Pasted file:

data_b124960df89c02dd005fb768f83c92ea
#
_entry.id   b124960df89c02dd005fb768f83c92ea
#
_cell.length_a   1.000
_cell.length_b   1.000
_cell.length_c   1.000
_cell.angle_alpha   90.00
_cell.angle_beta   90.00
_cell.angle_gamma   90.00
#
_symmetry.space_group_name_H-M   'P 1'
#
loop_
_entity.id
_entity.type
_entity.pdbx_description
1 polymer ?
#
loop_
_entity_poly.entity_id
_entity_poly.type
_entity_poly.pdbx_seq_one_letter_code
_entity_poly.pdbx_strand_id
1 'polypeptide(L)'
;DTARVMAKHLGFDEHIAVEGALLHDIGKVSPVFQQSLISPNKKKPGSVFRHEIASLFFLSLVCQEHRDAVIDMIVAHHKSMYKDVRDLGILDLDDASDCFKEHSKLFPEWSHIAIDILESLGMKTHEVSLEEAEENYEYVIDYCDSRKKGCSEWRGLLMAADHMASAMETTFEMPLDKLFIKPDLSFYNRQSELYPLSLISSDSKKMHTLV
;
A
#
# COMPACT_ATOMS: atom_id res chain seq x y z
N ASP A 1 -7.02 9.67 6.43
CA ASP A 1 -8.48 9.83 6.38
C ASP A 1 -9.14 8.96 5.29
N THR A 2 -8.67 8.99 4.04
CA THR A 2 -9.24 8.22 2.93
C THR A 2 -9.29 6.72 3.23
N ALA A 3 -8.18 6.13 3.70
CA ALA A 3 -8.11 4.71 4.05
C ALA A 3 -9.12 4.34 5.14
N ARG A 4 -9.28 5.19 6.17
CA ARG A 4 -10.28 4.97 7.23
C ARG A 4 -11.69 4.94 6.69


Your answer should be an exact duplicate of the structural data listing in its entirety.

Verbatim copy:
data_b124960df89c02dd005fb768f83c92ea
#
_entry.id   b124960df89c02dd005fb768f83c92ea
#
_cell.length_a   1.000
_cell.length_b   1.000
_cell.length_c   1.000
_cell.angle_alpha   90.00
_cell.angle_beta   90.00
_cell.angle_gamma   90.00
#
_symmetry.space_group_name_H-M   'P 1'
#
loop_
_entity.id
_entity.type
_entity.pdbx_description
1 polymer ?
#
loop_
_entity_poly.entity_id
_entity_poly.type
_entity_poly.pdbx_seq_one_letter_code
_entity_poly.pdbx_strand_id
1 'polypeptide(L)'
;DTARVMAKHLGFDEHIAVEGALLHDIGKVSPVFQQSLISPNKKKPGSVFRHEIASLFFLSLVCQEHRDAVIDMIVAHHKSMYKDVRDLGILDLDDASDCFKEHSKLFPEWSHIAIDILESLGMKTHEVSLEEAEENYEYVIDYCDSRKKGCSEWRGLLMAADHMASAMETTFEMPLDKLFIKPDLSFYNRQSELYPLSLISSDSKKMHTLV
;
A
#
# COMPACT_ATOMS: atom_id res chain seq x y z
N ASP A 1 -7.02 9.67 6.43
CA ASP A 1 -8.48 9.83 6.38
C ASP A 1 -9.14 8.96 5.29
N THR A 2 -8.67 8.99 4.04
CA THR A 2 -9.24 8.22 2.93
C THR A 2 -9.29 6.72 3.23
N ALA A 3 -8.18 6.13 3.70
CA ALA A 3 -8.11 4.71 4.05
C ALA A 3 -9.12 4.34 5.14
N ARG A 4 -9.28 5.19 6.17
CA ARG A 4 -10.28 4.97 7.23
C ARG A 4 -11.69 4.94 6.69